Among the myriad of mediums and methods of displaying important information, QR codes might just be the universal language.
In my role, helping customers out with their packaging, branding tags and labels, it can leave us all scratching our heads trying to figure out what is the best way to tell our story. The story-telling challenge becomes even more complex when we want to communicate with overseas markets across varying tastes, cultures and languages.
A clever customer (of course all of my customers are clever) that I have been dealing with has decided to opt for a simple graphic of the product, a brand name in English and a QR code. This can then be scanned and translated into the chosen language. The thought process behind this is that a QR code is the same no matter where you are from. Now that’s clever.
Every time we change a print or brand message, enlarge the logo, change PMS colour code etc., we add unnecessary additional costs. The simple addition of a QR code has managed to consolidate a lot of these variables and provide for efficiency in production costs and making the “turning point” of information interpretation an online thing. It is clearly much easier to tweak and amend to the target market this way!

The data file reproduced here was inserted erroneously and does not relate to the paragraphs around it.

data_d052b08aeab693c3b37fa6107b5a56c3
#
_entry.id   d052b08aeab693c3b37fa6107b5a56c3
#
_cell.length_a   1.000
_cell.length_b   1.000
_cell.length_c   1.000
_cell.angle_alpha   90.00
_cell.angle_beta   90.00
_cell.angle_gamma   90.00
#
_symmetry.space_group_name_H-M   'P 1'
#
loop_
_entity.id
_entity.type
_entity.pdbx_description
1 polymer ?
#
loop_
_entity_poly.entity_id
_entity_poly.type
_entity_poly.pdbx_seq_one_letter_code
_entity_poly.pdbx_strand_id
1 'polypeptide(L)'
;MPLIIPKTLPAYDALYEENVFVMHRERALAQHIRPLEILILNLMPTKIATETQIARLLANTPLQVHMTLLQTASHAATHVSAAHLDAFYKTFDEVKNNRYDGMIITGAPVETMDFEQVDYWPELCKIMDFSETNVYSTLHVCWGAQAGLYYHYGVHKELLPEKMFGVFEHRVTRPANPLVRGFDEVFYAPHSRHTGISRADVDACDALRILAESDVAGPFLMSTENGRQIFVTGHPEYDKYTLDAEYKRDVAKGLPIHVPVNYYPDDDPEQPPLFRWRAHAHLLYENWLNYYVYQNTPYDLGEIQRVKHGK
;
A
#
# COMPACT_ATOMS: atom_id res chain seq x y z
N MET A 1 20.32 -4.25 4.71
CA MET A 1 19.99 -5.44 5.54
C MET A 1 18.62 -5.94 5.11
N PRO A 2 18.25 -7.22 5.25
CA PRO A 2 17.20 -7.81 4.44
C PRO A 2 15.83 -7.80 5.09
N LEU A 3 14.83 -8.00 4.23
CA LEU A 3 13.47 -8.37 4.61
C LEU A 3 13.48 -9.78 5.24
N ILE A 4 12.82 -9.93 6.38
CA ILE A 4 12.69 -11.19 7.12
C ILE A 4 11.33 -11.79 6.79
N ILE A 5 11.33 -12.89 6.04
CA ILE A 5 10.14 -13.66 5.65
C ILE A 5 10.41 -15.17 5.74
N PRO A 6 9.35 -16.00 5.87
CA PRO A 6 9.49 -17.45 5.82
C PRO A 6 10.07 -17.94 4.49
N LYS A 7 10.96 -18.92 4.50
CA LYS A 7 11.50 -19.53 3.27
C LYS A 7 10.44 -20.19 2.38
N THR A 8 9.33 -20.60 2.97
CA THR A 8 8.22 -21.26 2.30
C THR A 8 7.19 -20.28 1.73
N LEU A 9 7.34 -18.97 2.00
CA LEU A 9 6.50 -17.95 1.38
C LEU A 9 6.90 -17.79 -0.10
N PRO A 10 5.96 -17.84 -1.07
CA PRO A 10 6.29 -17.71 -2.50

So what is a QR code?
A Quick Response Code consists of black squares (see above) arranged in a square grid on a white background, which can be read by an imaging device such as a camera. The image is processed and interpreted with links to information or websites/URL etc.
Most commonly, a smartphone is used as a QR code scanner, displaying the code and converting it to some useful form. The QR code could include nutritional information, recipes, photos, video story telling of provenance of the produce, the grower etc.
The value or conversion rate of the experience once the code is scanned needs to be well thought through as theoretically you are opening your shop door to any consumer anywhere on the globe. The opportunities are endless for your potential customer to research your product and be intrigued enough or converted to make the purchase.
Like everything related to technology it looks like there is already other technology on the way which may even replace the QR code but for now, in New Zealand at least, I think we will see a few billion more print jobs go out the door that have utilised the advantages of a QR code.
I’m off to research which Easter eggs have QR codes on them.